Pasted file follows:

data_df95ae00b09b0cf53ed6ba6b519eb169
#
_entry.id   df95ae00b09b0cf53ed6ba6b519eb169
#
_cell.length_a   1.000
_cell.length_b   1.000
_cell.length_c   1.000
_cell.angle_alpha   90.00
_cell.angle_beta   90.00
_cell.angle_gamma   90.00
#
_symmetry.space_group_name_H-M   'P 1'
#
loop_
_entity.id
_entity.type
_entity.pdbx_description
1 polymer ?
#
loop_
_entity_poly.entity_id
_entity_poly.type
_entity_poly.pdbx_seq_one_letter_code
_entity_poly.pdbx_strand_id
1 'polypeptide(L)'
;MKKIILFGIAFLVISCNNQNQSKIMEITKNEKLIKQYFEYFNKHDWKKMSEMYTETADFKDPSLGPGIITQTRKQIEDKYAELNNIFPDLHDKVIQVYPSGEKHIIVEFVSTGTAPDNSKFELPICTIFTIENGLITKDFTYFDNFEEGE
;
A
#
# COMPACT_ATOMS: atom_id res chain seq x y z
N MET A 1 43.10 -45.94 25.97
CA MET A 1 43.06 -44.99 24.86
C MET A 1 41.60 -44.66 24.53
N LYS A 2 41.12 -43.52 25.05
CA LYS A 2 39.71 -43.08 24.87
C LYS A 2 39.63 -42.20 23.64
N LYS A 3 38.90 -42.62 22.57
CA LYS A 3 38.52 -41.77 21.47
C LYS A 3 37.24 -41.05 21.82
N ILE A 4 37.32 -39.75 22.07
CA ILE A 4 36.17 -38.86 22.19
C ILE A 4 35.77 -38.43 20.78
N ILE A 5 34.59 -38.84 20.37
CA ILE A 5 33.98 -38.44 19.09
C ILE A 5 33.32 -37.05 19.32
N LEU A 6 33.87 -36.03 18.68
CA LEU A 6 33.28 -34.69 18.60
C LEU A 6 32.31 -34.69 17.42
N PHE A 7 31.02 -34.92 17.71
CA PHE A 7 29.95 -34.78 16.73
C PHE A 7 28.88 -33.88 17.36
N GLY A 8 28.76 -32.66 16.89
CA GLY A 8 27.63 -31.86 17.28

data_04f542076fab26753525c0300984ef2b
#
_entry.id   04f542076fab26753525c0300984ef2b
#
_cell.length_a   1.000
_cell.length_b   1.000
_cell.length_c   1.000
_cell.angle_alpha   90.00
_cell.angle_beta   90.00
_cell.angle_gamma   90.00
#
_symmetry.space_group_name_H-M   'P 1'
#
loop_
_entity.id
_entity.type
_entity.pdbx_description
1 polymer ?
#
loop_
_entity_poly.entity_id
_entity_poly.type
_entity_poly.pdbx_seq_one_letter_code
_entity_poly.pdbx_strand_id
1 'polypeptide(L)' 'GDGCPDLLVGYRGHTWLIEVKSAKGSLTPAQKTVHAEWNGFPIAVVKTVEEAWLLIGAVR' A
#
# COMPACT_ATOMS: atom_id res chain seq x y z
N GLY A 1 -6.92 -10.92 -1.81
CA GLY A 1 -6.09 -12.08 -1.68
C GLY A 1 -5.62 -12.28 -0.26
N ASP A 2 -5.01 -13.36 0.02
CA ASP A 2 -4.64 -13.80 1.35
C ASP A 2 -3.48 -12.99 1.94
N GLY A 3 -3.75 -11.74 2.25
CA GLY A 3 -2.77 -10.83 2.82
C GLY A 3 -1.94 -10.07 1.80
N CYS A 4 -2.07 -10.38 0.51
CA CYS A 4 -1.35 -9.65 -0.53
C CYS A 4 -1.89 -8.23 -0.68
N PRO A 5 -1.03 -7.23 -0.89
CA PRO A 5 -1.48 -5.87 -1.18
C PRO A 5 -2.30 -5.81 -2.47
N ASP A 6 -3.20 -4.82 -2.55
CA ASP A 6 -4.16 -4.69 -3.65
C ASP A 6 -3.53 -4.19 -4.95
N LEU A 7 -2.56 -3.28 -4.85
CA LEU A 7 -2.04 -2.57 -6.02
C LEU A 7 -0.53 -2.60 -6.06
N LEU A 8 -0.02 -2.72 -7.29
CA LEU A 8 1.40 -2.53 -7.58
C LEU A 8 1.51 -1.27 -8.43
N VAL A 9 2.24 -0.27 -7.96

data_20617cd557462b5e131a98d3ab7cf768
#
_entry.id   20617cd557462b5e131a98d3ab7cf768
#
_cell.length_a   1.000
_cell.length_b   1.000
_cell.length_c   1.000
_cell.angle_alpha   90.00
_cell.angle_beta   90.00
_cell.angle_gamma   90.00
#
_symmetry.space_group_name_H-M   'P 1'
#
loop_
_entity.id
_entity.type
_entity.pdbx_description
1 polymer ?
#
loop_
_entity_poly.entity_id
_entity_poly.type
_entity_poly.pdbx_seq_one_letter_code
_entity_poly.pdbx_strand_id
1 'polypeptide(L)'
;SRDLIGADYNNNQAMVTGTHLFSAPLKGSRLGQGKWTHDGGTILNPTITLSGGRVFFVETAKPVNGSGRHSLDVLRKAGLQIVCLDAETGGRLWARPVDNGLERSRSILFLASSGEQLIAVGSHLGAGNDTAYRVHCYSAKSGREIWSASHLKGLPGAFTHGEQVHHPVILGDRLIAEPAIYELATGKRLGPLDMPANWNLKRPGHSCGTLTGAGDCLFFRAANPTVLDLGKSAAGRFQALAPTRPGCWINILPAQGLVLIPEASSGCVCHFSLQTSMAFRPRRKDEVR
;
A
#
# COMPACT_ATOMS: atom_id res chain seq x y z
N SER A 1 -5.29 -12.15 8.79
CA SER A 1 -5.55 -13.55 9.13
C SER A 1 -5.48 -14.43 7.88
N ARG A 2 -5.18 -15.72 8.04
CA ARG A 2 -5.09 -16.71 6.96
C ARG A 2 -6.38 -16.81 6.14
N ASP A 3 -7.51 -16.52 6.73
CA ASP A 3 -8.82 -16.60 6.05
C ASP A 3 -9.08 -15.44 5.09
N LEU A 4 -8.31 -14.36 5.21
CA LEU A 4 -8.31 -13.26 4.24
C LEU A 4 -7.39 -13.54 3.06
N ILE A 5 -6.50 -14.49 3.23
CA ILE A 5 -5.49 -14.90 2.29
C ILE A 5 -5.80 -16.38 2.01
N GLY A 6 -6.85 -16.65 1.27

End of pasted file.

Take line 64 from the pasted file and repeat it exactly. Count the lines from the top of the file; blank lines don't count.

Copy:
#